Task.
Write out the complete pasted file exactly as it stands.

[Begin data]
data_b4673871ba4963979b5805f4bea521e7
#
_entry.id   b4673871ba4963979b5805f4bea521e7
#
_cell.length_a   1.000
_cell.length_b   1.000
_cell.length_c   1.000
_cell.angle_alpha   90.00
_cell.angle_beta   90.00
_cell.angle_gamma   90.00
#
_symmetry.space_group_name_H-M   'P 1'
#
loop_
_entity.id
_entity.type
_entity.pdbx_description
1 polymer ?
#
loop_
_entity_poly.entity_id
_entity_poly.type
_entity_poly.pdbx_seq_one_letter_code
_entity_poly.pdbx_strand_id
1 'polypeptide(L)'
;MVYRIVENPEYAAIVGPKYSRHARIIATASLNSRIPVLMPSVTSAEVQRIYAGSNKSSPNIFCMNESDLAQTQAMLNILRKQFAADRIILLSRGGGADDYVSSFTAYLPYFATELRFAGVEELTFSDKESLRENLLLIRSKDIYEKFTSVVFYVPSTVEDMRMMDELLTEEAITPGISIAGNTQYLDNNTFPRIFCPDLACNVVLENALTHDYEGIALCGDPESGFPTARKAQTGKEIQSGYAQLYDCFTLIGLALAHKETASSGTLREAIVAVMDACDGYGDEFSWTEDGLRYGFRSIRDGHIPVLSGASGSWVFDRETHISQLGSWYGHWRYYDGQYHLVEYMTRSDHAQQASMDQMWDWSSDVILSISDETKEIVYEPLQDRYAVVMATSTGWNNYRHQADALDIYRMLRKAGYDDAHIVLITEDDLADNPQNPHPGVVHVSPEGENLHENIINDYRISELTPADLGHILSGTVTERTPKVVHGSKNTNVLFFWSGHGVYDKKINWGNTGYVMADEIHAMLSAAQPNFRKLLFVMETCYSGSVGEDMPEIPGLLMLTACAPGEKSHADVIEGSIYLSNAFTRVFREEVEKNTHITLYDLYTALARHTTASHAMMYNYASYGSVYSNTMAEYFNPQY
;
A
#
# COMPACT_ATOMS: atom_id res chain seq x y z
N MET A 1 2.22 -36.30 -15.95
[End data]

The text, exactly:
data_b4673871ba4963979b5805f4bea521e7
#
_entry.id   b4673871ba4963979b5805f4bea521e7
#
_cell.length_a   1.000
_cell.length_b   1.000
_cell.length_c   1.000
_cell.angle_alpha   90.00
_cell.angle_beta   90.00
_cell.angle_gamma   90.00
#
_symmetry.space_group_name_H-M   'P 1'
#
loop_
_entity.id
_entity.type
_entity.pdbx_description
1 polymer ?
#
loop_
_entity_poly.entity_id
_entity_poly.type
_entity_poly.pdbx_seq_one_letter_code
_entity_poly.pdbx_strand_id
1 'polypeptide(L)'
;MVYRIVENPEYAAIVGPKYSRHARIIATASLNSRIPVLMPSVTSAEVQRIYAGSNKSSPNIFCMNESDLAQTQAMLNILRKQFAADRIILLSRGGGADDYVSSFTAYLPYFATELRFAGVEELTFSDKESLRENLLLIRSKDIYEKFTSVVFYVPSTVEDMRMMDELLTEEAITPGISIAGNTQYLDNNTFPRIFCPDLACNVVLENALTHDYEGIALCGDPESGFPTARKAQTGKEIQSGYAQLYDCFTLIGLALAHKETASSGTLREAIVAVMDACDGYGDEFSWTEDGLRYGFRSIRDGHIPVLSGASGSWVFDRETHISQLGSWYGHWRYYDGQYHLVEYMTRSDHAQQASMDQMWDWSSDVILSISDETKEIVYEPLQDRYAVVMATSTGWNNYRHQADALDIYRMLRKAGYDDAHIVLITEDDLADNPQNPHPGVVHVSPEGENLHENIINDYRISELTPADLGHILSGTVTERTPKVVHGSKNTNVLFFWSGHGVYDKKINWGNTGYVMADEIHAMLSAAQPNFRKLLFVMETCYSGSVGEDMPEIPGLLMLTACAPGEKSHADVIEGSIYLSNAFTRVFREEVEKNTHITLYDLYTALARHTTASHAMMYNYASYGSVYSNTMAEYFNPQY
;
A
#
# COMPACT_ATOMS: atom_id res chain seq x y z
N MET A 1 2.22 -36.30 -15.95